Less than a week after the U.S. Food and Drug Administration announced plans to get new Alzheimer's drugs to market more quickly, comes two alarming reports showing dramatic increases in the number of deaths from the degenerative brain disease.
Although Alzheimer's may not be the direct cause of death, it can accelerate a person's decline by increasing the risk for pneumonia and other illnesses, and interfering with care for conditions like heart disease or cancer, the report said.
While only 30 percent of 70-year-olds who don't have Alzheimer's are expected to die before their 80th birthday, the number jumps to 61 percent if they have dementia, the report noted. An association vice president described this effect as "exacerbated aging," reported NBC News.
In a separate finding, new data from the U.S. Centers for Disease Control and Prevention show the risk of death from Alzheimer's rose 39 percent between 2000 and 2010 even as mortality rates for other conditions, such as cancer, heart disease and stroke, fell significantly, Reuters reported.
The CDC reported that those age 85 and older are far more at risk of dying from Alzheimer's than those age 65 to 84, and whites and women are also at higher risk.
The Alzheimer's Association's report, which looked at the number of actual deaths based on CDC data, found mortality up 68 percent over the same decade. The group's report called dementia the second-largest contributor to death, after heart failure, according to USA Today.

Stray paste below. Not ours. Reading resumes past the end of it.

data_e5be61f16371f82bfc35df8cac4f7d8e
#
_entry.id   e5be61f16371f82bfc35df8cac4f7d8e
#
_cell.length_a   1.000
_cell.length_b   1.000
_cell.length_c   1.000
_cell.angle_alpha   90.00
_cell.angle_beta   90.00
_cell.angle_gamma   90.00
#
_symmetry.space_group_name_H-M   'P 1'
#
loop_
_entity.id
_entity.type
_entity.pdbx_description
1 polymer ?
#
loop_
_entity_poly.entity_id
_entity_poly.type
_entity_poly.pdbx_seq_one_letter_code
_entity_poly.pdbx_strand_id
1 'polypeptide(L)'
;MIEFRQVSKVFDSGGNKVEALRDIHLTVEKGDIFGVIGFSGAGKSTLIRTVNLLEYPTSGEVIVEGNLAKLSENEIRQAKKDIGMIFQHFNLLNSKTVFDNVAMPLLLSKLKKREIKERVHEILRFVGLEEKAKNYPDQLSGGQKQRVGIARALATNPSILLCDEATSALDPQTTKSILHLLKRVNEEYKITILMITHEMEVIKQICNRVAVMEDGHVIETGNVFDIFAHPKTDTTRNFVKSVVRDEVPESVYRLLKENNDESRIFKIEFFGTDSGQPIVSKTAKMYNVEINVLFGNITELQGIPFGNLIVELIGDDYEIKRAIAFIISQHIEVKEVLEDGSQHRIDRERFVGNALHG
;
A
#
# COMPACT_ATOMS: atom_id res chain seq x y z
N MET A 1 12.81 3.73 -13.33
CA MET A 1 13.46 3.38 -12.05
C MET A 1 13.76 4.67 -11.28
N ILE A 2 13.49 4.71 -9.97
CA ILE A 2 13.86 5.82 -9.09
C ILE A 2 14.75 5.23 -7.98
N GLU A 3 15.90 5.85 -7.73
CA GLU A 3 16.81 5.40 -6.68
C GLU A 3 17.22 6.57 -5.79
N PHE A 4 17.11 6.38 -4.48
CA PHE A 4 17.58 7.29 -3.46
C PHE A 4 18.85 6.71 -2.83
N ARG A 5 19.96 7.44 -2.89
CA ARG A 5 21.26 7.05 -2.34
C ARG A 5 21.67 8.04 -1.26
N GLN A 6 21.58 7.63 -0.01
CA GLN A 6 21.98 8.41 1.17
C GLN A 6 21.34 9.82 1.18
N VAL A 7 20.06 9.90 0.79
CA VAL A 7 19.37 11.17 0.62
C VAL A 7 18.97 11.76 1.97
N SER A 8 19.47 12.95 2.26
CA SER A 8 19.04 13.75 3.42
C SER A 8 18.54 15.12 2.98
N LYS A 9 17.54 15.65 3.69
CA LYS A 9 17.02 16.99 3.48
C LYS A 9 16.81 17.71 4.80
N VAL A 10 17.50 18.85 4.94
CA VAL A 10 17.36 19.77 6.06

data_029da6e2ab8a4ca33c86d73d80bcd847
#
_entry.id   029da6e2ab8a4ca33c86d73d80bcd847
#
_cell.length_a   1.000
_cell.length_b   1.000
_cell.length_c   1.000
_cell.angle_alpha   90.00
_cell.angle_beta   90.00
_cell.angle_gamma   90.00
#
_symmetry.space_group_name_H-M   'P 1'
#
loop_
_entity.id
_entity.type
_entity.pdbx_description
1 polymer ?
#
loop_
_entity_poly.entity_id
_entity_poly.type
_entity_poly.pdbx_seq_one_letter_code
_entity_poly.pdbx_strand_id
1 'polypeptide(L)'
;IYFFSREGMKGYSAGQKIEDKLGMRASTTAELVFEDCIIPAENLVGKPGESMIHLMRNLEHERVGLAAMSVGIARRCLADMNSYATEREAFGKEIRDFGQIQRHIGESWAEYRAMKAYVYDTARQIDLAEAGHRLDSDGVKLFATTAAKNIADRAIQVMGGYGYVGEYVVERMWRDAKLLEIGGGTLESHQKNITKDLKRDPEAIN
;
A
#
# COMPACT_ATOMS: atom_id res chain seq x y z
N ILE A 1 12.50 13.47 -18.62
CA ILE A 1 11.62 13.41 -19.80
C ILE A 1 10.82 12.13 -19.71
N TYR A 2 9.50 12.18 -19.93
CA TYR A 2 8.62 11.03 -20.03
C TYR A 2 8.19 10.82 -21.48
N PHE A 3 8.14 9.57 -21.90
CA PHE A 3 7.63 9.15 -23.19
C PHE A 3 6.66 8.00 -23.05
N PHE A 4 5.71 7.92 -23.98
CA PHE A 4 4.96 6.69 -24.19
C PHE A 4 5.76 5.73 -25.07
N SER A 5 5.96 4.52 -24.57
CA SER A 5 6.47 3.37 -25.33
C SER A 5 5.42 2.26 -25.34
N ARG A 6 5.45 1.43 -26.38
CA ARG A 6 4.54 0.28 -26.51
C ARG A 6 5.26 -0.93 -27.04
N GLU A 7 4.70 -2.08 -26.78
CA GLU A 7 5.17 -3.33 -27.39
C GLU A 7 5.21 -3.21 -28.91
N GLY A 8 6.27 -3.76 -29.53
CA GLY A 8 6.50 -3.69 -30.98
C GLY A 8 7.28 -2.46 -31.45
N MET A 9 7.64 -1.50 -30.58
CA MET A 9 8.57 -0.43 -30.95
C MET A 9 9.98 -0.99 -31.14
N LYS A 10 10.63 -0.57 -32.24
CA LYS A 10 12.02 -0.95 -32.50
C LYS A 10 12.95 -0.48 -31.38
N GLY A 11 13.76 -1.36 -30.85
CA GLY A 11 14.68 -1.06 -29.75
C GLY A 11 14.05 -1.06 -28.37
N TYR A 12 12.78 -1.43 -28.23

Other findings from the Alzheimer's Association report:
- In 2013, Alzheimer's will cost the country $203 billion for health care, long-term care and hospice care for patients 65 or older. By 2050 that's expected to grow to $1.2 trillion, barring any medical breakthroughs.
- Medicare costs for an older person with Alzheimer's or other forms of dementia are nearly three times higher than for older adults without dementia. Medicaid payments are 19 times higher.
- The physical and emotional toll on caregivers resulted in more than $9 billion in increased health care costs.
About 5.2 million Americans already suffer from Alzheimer's or other forms of dementia, and the association estimates that figure will grow to 13.8 million by 2050, which is somewhat lower than previous estimates.
The Alzheimer's numbers "are simply staggering,'' Francis Collins, M.D., director of the National Institutes of Health, the federal agency overseeing research for 233 areas of disease, told USA Today. And while many Alzheimer's advocates are pushing for more government research money, it's not clear how government budget cuts will affect that goal.
There is currently no cure for Alzheimer's, which the CDC said is the fifth leading cause of death for Americans age 65 and older and the sixth leading cause overall.
Photo: Catherine Ledner/Getty Images
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